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OPINION

The Culture Battle

The opinions expressed by columnists are their own and do not necessarily represent the views of Townhall.com.
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How are you doing in your fight against a culture that's gone stark raving mad?

The real-life headlines for some parents have been more like nightmares: A “pregnancy pact” that plagued a small town in Massachusetts; teens trading nude photos of their girlfriends on MySpace; porn flowing free on cell phone screens. And of course, a constant barrage of raunchy prime-time television programs, ads that belittle fathers, music that extols sexual promiscuity, etc., etc. It can certainly seem like we parents are overpowered by media madness.

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It’s vital that you not lose heart, because this is one battle you really can -- and must -- win. Parenting is a joy, a miracle, a blessed gift from God -- but no one ever said it would be easy. Overcoming the cultural sewage and imparting your values, instead of Hollywood’s, is a war well worth fighting. The good news is, you don't have to go it alone.

I’d love to know what particular battles or successes you are having with your own kids so I can share them with others. If you read my last book, Home Invasion, you know that our precious children need for you -- moms, dads, grandparents, youth group leaders -- to rally around our sons and daughters to help them become men and women of love, wisdom and virtue. We need to work together to build within them a moral compass that helps them, as Philippians says, to know the difference between good and bad -- and to choose the good.

I'm working now on a parenting “how to” book (due out just before Mother’s Day, 2009), and I’d like to include your anecdotes and victories. Any stories chosen for inclusion will be identified by first name only, to protect your privacy. Just e-mail them to me at rebecca.hagelin@hotmail.com.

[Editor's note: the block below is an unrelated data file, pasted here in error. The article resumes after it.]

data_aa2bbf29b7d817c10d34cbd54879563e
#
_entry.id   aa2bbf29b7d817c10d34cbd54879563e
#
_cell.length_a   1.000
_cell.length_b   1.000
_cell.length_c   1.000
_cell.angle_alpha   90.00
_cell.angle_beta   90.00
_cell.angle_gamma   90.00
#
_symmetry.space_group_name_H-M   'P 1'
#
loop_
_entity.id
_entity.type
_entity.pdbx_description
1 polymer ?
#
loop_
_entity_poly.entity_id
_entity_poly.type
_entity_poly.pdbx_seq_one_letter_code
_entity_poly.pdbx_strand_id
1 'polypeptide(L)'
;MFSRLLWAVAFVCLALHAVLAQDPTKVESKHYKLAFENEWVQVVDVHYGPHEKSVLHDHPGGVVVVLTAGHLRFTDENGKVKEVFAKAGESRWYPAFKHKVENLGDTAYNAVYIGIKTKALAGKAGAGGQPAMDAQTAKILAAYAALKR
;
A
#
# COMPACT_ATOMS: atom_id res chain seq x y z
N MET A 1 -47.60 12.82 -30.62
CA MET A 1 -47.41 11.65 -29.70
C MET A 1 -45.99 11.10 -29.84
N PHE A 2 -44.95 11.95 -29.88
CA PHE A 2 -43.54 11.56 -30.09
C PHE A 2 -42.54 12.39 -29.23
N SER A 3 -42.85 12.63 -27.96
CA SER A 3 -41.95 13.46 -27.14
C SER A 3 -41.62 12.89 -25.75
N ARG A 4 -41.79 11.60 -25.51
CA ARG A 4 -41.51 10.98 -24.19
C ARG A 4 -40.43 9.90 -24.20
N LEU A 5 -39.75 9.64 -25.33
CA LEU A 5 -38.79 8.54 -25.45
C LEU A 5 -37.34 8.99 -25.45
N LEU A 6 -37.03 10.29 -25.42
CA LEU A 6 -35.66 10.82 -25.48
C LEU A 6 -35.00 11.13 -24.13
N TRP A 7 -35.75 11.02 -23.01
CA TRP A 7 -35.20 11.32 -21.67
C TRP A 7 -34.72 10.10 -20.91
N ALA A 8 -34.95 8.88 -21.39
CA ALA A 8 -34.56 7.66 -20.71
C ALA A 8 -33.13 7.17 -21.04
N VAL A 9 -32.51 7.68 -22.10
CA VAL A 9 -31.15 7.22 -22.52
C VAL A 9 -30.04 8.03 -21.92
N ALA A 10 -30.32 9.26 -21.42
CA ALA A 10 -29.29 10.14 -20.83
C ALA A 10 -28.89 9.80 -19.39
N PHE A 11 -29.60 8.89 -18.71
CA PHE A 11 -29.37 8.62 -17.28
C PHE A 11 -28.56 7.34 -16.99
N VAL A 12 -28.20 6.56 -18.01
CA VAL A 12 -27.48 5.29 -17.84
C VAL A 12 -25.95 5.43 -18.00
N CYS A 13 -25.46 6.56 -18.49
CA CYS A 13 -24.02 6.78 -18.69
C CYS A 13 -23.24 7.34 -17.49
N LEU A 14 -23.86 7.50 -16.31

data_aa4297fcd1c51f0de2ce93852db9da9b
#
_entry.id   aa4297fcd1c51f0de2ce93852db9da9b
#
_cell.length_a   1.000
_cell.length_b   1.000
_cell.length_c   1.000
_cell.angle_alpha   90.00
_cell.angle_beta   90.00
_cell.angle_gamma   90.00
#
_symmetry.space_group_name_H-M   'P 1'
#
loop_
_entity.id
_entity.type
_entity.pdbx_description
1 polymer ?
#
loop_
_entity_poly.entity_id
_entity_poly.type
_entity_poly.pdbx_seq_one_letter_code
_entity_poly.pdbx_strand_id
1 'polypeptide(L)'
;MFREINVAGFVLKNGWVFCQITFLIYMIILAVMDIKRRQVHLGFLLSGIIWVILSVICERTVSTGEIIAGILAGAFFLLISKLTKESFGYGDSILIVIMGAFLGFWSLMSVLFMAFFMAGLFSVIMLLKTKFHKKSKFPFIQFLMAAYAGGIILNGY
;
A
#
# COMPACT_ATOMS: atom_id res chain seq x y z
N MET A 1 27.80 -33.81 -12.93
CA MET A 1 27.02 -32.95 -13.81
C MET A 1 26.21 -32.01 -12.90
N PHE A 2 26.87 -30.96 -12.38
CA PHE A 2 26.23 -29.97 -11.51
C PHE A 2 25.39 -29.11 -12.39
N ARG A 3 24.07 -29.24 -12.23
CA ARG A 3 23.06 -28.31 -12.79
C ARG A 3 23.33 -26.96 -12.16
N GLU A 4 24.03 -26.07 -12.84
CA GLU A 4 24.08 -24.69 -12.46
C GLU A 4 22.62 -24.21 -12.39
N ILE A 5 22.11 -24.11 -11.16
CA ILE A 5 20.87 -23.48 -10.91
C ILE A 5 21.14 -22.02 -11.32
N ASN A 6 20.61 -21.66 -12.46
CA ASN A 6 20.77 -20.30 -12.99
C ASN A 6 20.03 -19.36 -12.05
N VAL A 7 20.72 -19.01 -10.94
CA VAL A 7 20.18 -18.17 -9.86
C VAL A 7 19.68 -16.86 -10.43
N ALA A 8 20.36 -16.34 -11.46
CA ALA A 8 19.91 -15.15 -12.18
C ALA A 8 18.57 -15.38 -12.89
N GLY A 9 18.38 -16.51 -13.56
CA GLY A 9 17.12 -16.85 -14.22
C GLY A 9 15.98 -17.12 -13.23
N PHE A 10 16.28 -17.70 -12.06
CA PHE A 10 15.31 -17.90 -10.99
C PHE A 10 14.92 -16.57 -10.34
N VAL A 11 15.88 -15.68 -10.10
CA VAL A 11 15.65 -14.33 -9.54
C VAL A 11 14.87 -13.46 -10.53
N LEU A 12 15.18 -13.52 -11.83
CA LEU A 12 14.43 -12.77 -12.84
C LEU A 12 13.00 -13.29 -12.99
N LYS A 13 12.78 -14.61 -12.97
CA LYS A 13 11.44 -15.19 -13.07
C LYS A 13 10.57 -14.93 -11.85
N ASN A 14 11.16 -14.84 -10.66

Maybe you’re struggling to preserve your child’s innocence. Don’t you find it disturbing that programs targeting your children often feature kids behaving like drug-addicted, sex-crazed adults? TV dramas now regularly portray teenagers whose inappropriately adult behavior is treated as perfectly acceptable. In reality, such lifestyles aren’t healthy, aren’t attractive, and are not respectful of God’s image in which we all are made. But if we want our kids to hear our message, and not Hollywood’s, we’ve got to monitor the media’s constant attempts to feed on our kids’ vulnerabilities and raging hormones to boost ratings -- and advertising dollars.

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In short, your kids are being used -- and you don’t have to take it. It is possible to have an active role in your children’s lives and to establish yourself as their preferred source for information and approval.

Maybe your daily battle is with the Internet. A lot of parents are tempted to lay down their swords when it comes to computers, because they feel intimidated by the technology. How can you win against an enemy you don’t understand? But you can fight back. Here’s an easy way to start: Don’t allow your child to have a computer in his room. Placing the computer in a central location in the house not only reduces the likelihood of your child seeking out inappropriate Web content, like porn or chat rooms, it also creates the opportunity for you to share a teaching moment should he accidentally stumble into the quicksand of porn while doing his homework.

Or maybe your biggest struggle isn’t with your kids at all, but with other parents. Peer pressure isn’t just something we have to teach our kids to overcome -- it affects parents, too. That’s why, in Home Invasion, I entreat readers not to let themselves be discouraged when they’re accused of “overprotective parenting.” Is it worth sacrificing your kids to win their approval?

The rotten pop culture doesn’t have to devour our families -- but it’s up to you to set the example. We need to be the ones showing our children that sex was meant to be saved for marriage, that violence doesn’t have to flash across our TV screens at every waking moment, and that personal integrity and the “Golden Rule” are not long-lost virtues of old.

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Yes, we parents need to lead the way, but we don’t have to do it alone. Share what works and what doesn’t work when it comes to ensuring that your families make time for dinners together. How do you manage to wrangle those iPod buds from your child’s ears long enough for her to tell you about her day? How do you show your kids that God values them, and what are the signs that they understand that?

Parents, so often we are each other’s best resources. I'm looking forward to your stories and to sharing them with others. Together, we can win -- but our children will be the real victors.

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